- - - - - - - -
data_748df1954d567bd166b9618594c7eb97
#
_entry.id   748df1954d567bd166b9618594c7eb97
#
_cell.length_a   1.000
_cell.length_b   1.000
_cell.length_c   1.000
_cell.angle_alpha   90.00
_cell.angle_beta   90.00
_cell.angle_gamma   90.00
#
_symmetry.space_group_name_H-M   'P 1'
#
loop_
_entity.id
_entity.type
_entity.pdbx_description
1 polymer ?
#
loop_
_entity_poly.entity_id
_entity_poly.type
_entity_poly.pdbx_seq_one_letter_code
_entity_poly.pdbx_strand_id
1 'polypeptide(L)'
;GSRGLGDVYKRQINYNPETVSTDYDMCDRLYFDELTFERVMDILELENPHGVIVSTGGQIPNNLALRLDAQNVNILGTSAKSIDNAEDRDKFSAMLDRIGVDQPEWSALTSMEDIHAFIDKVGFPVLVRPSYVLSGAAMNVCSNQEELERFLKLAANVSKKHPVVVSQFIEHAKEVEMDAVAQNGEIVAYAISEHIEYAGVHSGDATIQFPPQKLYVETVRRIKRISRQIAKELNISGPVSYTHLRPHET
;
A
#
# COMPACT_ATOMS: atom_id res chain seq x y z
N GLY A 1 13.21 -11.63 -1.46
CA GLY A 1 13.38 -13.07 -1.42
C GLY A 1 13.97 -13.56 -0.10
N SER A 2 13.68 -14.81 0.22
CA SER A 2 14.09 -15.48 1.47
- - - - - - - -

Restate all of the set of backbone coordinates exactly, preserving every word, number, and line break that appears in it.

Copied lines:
data_748df1954d567bd166b9618594c7eb97
#
_entry.id   748df1954d567bd166b9618594c7eb97
#
_cell.length_a   1.000
_cell.length_b   1.000
_cell.length_c   1.000
_cell.angle_alpha   90.00
_cell.angle_beta   90.00
_cell.angle_gamma   90.00
#
_symmetry.space_group_name_H-M   'P 1'
#
loop_
_entity.id
_entity.type
_entity.pdbx_description
1 polymer ?
#
loop_
_entity_poly.entity_id
_entity_poly.type
_entity_poly.pdbx_seq_one_letter_code
_entity_poly.pdbx_strand_id
1 'polypeptide(L)'
;GSRGLGDVYKRQINYNPETVSTDYDMCDRLYFDELTFERVMDILELENPHGVIVSTGGQIPNNLALRLDAQNVNILGTSAKSIDNAEDRDKFSAMLDRIGVDQPEWSALTSMEDIHAFIDKVGFPVLVRPSYVLSGAAMNVCSNQEELERFLKLAANVSKKHPVVVSQFIEHAKEVEMDAVAQNGEIVAYAISEHIEYAGVHSGDATIQFPPQKLYVETVRRIKRISRQIAKELNISGPVSYTHLRPHET
;
A
#
# COMPACT_ATOMS: atom_id res chain seq x y z
N GLY A 1 13.21 -11.63 -1.46
CA GLY A 1 13.38 -13.07 -1.42
C GLY A 1 13.97 -13.56 -0.10
N SER A 2 13.68 -14.81 0.22
CA SER A 2 14.09 -15.48 1.47